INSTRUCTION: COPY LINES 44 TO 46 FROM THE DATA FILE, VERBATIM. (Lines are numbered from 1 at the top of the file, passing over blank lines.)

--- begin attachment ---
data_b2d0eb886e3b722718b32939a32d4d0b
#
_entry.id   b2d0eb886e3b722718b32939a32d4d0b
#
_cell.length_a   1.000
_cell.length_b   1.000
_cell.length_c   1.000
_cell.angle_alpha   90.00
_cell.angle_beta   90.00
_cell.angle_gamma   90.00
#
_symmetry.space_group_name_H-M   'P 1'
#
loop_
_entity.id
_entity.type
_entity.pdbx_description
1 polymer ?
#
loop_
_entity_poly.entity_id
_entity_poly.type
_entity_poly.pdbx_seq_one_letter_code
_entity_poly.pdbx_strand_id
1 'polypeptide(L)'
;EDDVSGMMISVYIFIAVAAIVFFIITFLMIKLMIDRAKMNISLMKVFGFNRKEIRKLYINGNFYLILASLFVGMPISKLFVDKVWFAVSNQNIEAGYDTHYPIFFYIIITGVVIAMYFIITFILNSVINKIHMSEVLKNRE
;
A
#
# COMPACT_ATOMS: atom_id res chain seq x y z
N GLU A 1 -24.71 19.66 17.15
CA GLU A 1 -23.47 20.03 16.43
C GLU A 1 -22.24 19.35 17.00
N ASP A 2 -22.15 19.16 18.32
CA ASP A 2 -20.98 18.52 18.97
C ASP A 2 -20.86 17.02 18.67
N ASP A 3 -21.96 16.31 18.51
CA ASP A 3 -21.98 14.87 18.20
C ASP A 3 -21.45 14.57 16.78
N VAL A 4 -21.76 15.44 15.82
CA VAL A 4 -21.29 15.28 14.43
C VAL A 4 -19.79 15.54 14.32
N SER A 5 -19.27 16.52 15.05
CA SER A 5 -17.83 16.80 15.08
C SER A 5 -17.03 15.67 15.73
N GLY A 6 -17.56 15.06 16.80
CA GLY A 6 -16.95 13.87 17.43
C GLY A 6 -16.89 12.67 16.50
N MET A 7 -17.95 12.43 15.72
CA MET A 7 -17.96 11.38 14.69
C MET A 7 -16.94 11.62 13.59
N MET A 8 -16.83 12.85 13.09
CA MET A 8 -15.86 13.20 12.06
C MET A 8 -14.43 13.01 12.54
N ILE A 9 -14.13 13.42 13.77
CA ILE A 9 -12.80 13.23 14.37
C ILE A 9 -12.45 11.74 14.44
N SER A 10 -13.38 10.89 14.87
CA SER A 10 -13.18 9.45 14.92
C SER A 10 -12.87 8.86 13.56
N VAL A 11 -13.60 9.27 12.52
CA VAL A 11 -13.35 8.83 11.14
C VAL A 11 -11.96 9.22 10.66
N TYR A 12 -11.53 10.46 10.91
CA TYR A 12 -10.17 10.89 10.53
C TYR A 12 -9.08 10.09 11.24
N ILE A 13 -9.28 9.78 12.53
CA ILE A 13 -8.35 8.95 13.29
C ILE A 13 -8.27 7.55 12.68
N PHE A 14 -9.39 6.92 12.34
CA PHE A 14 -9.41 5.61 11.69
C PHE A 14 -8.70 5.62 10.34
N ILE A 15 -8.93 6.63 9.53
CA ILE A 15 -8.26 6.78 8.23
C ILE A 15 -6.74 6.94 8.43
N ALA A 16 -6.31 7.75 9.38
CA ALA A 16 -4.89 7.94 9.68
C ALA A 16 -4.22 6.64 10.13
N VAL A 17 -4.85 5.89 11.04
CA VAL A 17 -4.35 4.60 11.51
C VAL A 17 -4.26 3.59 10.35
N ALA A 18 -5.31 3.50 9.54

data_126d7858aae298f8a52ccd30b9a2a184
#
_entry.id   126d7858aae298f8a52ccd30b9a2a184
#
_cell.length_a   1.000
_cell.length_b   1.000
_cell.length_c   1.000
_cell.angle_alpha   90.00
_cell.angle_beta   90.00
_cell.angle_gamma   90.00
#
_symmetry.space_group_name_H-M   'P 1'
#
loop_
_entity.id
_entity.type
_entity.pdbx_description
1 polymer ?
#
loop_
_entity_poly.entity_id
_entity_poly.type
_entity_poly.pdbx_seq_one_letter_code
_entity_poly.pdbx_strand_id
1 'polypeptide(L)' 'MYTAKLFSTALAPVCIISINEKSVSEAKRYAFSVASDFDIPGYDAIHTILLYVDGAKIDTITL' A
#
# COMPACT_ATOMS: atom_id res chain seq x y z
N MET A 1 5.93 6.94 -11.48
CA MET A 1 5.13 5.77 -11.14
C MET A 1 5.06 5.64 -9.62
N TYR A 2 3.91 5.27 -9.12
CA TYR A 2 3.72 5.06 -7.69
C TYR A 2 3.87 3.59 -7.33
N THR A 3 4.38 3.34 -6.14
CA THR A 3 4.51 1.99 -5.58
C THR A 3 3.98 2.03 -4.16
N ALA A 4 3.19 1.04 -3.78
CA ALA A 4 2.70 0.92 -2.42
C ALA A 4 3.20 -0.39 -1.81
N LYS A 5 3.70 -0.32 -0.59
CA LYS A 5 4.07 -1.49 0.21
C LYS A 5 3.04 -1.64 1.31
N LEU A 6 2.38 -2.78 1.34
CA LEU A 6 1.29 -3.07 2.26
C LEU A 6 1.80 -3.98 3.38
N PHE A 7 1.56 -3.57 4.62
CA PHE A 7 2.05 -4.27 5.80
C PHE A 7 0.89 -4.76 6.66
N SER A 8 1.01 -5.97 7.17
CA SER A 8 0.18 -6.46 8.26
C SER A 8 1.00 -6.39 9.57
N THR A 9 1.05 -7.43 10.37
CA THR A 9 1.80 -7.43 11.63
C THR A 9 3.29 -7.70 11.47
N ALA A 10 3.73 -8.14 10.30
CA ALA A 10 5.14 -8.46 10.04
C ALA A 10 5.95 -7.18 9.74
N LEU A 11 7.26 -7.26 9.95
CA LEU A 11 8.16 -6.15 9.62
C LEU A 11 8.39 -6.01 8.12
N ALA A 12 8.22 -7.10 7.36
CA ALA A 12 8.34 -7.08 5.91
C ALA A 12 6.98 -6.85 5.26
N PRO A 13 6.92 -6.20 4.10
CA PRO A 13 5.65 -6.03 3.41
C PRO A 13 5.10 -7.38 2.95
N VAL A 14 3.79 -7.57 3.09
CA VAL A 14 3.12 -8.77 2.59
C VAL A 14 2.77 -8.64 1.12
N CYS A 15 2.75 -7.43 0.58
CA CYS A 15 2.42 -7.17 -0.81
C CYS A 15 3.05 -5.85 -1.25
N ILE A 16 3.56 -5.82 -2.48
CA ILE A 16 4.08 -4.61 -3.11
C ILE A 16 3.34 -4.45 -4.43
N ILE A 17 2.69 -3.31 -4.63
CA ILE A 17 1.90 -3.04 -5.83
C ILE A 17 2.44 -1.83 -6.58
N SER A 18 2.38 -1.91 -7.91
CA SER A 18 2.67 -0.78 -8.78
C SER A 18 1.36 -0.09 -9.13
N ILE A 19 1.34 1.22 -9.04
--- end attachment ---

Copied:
CA SER A 5 -17.83 16.80 15.08
C SER A 5 -17.03 15.67 15.73
N GLY A 6 -17.56 15.06 16.80